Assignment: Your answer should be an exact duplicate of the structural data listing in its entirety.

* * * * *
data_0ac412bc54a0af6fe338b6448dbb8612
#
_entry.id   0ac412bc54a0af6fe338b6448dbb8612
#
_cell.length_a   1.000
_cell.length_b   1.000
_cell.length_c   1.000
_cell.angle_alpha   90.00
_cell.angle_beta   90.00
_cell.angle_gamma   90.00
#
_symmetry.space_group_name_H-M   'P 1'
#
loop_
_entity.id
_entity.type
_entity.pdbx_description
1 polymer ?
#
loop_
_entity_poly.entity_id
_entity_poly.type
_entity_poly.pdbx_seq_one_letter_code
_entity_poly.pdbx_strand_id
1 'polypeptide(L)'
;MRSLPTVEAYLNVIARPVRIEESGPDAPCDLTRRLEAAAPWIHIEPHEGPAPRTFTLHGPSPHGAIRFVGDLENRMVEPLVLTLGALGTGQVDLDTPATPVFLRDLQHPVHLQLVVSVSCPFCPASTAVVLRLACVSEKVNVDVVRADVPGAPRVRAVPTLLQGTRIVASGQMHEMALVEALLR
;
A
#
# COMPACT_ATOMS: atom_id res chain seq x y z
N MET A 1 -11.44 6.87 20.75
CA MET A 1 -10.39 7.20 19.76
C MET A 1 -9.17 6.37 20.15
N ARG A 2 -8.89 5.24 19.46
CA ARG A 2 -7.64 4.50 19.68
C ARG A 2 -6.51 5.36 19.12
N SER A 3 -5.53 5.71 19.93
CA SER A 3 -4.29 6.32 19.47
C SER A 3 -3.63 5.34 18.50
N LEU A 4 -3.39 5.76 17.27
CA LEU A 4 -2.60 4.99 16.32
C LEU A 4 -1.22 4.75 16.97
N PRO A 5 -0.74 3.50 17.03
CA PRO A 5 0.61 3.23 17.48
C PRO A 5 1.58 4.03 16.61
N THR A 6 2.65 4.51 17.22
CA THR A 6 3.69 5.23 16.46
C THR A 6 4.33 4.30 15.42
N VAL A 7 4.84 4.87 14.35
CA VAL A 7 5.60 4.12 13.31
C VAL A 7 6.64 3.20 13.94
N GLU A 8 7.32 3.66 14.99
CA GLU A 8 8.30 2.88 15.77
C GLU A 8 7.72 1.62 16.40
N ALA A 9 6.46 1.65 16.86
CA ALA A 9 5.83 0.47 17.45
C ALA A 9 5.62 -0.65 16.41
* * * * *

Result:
data_0ac412bc54a0af6fe338b6448dbb8612
#
_entry.id   0ac412bc54a0af6fe338b6448dbb8612
#
_cell.length_a   1.000
_cell.length_b   1.000
_cell.length_c   1.000
_cell.angle_alpha   90.00
_cell.angle_beta   90.00
_cell.angle_gamma   90.00
#
_symmetry.space_group_name_H-M   'P 1'
#
loop_
_entity.id
_entity.type
_entity.pdbx_description
1 polymer ?
#
loop_
_entity_poly.entity_id
_entity_poly.type
_entity_poly.pdbx_seq_one_letter_code
_entity_poly.pdbx_strand_id
1 'polypeptide(L)'
;MRSLPTVEAYLNVIARPVRIEESGPDAPCDLTRRLEAAAPWIHIEPHEGPAPRTFTLHGPSPHGAIRFVGDLENRMVEPLVLTLGALGTGQVDLDTPATPVFLRDLQHPVHLQLVVSVSCPFCPASTAVVLRLACVSEKVNVDVVRADVPGAPRVRAVPTLLQGTRIVASGQMHEMALVEALLR
;
A
#
# COMPACT_ATOMS: atom_id res chain seq x y z
N MET A 1 -11.44 6.87 20.75
CA MET A 1 -10.39 7.20 19.76
C MET A 1 -9.17 6.37 20.15
N ARG A 2 -8.89 5.24 19.46
CA ARG A 2 -7.64 4.50 19.68
C ARG A 2 -6.51 5.36 19.12
N SER A 3 -5.53 5.71 19.93
CA SER A 3 -4.29 6.32 19.47
C SER A 3 -3.63 5.34 18.50
N LEU A 4 -3.39 5.76 17.27
CA LEU A 4 -2.60 4.99 16.32
C LEU A 4 -1.22 4.75 16.97
N PRO A 5 -0.74 3.50 17.03
CA PRO A 5 0.61 3.23 17.48
C PRO A 5 1.58 4.03 16.61
N THR A 6 2.65 4.51 17.22
CA THR A 6 3.69 5.23 16.46
C THR A 6 4.33 4.30 15.42
N VAL A 7 4.84 4.87 14.35
CA VAL A 7 5.60 4.12 13.31
C VAL A 7 6.64 3.20 13.94
N GLU A 8 7.32 3.66 14.99
CA GLU A 8 8.30 2.88 15.77
C GLU A 8 7.72 1.62 16.40
N ALA A 9 6.46 1.65 16.86
CA ALA A 9 5.83 0.47 17.45
C ALA A 9 5.62 -0.65 16.41